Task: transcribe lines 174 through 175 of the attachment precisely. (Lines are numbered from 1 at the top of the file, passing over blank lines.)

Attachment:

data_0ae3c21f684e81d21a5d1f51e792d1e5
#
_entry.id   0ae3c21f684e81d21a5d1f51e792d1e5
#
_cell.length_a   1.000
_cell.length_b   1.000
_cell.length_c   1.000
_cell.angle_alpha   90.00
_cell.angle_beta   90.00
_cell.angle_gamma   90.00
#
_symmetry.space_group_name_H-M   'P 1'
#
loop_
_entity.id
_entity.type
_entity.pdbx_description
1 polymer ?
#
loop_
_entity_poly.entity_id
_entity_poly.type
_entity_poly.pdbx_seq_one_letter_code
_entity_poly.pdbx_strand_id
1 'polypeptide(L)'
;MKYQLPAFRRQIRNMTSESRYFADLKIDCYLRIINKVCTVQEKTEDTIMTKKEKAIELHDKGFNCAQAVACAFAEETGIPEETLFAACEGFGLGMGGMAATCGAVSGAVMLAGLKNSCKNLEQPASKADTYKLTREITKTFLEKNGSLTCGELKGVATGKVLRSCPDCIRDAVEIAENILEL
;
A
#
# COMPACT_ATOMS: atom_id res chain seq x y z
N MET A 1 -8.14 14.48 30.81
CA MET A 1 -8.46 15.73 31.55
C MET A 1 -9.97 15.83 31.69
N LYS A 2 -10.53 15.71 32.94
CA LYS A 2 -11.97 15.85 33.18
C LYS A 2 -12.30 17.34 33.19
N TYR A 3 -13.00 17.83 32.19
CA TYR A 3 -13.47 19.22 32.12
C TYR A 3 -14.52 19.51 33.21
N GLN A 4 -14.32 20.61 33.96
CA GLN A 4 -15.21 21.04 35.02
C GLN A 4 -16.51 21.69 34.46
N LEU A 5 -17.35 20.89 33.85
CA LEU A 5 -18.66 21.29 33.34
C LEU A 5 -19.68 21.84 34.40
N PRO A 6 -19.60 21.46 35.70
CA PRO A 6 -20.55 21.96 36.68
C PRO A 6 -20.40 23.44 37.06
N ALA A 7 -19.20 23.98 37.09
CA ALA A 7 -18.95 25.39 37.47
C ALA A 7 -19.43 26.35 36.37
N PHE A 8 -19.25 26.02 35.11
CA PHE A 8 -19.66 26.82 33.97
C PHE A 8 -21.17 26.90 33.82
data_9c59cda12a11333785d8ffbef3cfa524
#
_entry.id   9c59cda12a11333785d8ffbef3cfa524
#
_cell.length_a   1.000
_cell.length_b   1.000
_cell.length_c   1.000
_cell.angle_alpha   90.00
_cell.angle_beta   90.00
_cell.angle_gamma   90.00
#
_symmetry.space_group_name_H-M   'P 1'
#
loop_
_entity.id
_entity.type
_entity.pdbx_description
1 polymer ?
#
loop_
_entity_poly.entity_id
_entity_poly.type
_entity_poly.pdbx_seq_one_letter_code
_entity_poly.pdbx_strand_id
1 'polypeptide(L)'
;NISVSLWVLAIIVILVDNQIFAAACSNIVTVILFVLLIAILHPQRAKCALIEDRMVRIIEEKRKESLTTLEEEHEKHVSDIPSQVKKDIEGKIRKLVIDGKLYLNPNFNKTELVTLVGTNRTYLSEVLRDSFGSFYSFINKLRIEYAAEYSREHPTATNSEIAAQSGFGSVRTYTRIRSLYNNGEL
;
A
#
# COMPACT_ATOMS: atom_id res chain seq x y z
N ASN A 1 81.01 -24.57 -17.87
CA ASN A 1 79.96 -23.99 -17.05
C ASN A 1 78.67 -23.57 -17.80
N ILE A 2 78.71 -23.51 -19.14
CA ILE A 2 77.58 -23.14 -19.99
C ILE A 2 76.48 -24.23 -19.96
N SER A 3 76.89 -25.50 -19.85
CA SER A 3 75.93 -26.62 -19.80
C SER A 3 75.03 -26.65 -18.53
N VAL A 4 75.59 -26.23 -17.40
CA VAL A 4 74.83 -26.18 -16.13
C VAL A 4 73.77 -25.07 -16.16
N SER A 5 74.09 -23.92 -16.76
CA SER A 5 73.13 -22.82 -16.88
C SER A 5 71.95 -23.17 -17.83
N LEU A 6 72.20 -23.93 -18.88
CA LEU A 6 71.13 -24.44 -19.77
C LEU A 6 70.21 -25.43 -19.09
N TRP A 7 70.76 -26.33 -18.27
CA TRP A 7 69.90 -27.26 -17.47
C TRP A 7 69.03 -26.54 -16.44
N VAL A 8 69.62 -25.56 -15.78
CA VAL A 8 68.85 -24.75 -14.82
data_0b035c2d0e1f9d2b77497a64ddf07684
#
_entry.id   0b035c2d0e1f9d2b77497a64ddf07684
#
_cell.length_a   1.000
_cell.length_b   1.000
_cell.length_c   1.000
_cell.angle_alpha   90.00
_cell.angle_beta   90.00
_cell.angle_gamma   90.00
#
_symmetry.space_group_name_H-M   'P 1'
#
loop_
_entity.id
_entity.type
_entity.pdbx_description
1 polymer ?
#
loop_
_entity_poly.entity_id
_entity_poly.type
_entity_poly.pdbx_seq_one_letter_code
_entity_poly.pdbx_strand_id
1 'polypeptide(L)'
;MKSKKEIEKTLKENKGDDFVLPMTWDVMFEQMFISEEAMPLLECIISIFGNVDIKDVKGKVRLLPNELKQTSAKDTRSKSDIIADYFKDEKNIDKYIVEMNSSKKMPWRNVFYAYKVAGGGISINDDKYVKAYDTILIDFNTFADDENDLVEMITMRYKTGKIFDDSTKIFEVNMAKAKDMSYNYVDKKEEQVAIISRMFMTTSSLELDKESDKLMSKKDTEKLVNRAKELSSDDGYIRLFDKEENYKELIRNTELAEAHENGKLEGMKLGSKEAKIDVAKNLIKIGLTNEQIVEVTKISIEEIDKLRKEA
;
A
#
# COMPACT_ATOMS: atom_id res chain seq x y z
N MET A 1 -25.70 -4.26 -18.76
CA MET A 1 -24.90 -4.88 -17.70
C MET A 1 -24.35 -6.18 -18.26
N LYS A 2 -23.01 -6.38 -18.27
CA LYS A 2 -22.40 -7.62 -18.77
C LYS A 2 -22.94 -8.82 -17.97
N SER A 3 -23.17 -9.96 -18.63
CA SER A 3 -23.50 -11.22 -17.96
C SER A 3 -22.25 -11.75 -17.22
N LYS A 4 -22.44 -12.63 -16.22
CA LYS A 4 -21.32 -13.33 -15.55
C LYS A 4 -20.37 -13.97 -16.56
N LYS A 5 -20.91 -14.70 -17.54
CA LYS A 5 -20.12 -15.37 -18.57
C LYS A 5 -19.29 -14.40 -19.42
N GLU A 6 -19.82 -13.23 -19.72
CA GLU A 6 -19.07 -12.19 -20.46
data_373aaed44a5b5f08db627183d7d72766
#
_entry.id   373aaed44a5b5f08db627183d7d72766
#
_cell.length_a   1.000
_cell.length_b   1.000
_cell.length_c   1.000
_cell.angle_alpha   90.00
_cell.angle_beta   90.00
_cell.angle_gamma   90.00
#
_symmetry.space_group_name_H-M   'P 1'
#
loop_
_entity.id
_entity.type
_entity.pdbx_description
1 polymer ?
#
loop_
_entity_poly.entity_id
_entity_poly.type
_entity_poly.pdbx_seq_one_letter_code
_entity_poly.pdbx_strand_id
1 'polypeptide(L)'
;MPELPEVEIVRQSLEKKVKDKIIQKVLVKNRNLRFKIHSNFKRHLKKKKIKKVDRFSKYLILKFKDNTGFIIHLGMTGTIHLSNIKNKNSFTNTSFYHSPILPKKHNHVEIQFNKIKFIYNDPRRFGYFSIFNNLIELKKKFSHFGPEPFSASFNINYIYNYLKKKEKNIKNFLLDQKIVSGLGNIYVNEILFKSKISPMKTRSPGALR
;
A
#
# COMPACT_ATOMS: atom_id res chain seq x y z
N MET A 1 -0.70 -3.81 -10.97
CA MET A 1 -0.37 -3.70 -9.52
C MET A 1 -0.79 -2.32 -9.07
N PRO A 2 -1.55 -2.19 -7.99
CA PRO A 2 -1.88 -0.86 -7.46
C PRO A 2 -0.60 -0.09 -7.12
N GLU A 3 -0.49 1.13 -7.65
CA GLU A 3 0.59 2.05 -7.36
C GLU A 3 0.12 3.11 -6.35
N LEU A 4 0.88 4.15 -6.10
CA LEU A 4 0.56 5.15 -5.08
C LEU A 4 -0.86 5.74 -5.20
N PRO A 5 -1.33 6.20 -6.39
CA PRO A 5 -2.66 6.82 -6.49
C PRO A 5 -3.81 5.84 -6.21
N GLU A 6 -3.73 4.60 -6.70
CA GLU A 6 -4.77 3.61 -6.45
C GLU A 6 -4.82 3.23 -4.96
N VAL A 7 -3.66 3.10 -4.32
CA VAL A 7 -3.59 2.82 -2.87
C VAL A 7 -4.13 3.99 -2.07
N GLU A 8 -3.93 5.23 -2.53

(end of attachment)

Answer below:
loop_
_entity_poly.entity_id